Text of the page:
The chart of accounts is an essential part of any SaaS startup’s accounting processes—it determines how you categorize transactions and forms the basis of key financial statements. The level of detail you establish in the chart of accounts dictates whether you can generate reports on specific expense and revenue categories or only have high-level financial data.  

However, most people outside of the finance team aren’t aware of what the chart of accounts is or how it impacts other financial processes. Let’s take a look under the hood at how a SaaS chart of accounts works.

What is a SaaS chart of accounts?

To understand what a chart of accounts is, you first need to know about general ledger accounts. Simply put, a general ledger (GL) account is a category of transactions. For example, most businesses have a GL account that groups together all their office expenses, another GL account for their payroll expenses, and so on. 

A chart of accounts (also known as a COA) is a list of all the GL accounts you use to categorize your business’s transactions. 

The design of your startup’s chart of accounts requires a balance between too much and too little detail. How much detail should be presented in the chart of accounts depends on the data needs of the business. However, it is important to remember that it is always possible to aggregate data if you require less detail; should you require more detail than you initially planned for, disaggregating data after the fact is much more difficult and incredibly time consuming. When in doubt, err in the direction of more detail than less.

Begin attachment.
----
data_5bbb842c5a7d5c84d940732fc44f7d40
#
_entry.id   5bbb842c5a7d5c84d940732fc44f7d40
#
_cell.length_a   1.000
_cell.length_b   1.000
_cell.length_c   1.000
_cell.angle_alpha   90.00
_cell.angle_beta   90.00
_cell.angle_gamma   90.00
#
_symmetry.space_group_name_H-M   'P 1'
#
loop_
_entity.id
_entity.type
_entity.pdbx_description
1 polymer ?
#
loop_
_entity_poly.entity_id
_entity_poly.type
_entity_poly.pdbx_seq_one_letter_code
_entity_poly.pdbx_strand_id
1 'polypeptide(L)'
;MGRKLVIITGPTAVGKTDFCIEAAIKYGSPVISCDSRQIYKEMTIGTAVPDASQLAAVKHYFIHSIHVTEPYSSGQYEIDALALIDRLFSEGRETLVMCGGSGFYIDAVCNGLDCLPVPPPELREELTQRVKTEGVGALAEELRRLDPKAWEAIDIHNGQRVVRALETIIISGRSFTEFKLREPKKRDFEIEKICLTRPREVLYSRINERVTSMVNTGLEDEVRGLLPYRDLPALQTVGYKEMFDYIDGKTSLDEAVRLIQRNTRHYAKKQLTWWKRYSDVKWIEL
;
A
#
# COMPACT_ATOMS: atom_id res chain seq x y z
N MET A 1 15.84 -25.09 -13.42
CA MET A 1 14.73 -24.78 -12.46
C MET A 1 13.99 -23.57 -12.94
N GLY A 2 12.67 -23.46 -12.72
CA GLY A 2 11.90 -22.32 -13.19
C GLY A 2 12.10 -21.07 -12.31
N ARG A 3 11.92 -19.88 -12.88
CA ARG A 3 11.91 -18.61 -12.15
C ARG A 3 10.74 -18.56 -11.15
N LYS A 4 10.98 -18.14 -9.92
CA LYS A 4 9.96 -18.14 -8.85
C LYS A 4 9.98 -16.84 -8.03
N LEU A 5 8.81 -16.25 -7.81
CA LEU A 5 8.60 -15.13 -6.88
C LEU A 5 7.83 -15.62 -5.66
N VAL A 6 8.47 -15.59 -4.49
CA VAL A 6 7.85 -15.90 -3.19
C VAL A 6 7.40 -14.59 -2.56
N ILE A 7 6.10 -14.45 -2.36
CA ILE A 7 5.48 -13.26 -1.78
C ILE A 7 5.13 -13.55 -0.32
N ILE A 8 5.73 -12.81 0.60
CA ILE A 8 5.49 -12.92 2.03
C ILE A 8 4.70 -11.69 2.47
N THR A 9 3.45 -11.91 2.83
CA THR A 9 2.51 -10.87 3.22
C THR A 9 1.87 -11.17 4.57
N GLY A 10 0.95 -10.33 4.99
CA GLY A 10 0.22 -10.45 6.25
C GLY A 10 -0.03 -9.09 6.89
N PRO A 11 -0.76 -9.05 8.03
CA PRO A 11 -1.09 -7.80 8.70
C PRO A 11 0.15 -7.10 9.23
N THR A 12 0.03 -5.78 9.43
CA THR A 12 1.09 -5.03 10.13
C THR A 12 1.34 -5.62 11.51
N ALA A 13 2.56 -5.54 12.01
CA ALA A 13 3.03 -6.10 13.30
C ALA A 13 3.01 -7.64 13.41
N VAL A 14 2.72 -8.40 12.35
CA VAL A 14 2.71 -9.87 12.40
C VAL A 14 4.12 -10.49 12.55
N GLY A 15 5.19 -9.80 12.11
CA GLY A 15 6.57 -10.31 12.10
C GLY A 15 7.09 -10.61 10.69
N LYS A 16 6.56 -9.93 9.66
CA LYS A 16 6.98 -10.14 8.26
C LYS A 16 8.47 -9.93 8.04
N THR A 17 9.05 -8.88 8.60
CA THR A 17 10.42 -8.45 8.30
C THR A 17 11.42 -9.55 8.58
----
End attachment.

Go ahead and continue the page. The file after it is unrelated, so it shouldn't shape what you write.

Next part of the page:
Below is a sample SaaS chart of accounts.

11100 Chase Checking Bank Checking
11200 Chase Savings Bank Checking
11400 Stripe USD Bank Checking
12100 Accounts Receivable Accounts receivable (A/R) Accounts Receivable (A/R)
14100 Prepaid Expenses Other Current Assets Other Current Assets
14200 Vendor Advances Other Current Assets Other Current Assets
14300 Loans Receivable Other Current Assets Loans To Officers
15100 Computer & Office Equipment Fixed Assets Fixed Asset Computers
15200 Furniture & Fixtures Fixed Assets Fixed Asset Furniture
15400 Leased Computer Equipment Fixed Assets Leasehold Improvements
16100 Accumulated Depreciation - Computers Fixed Assets Accumulated Depreciation
16200 Accumulated Depreciation - Furniture Fixed Assets Accumulated Depreciation
16400 Accumulated Depreciation - Leased Computer Equipment Fixed Assets Accumulated Depreciation
17100 Intangible Asset - Domain Fixed Assets Intangible Assets
18100 Accumulated amortization Fixed Assets Accumulated Amortization
19100 Security Deposits Other Assets Security Deposits
21100 Accounts Payable Accounts Payable (A/P) Accounts Payable (A/P)
21200 Credit Card Credit Card Credit Card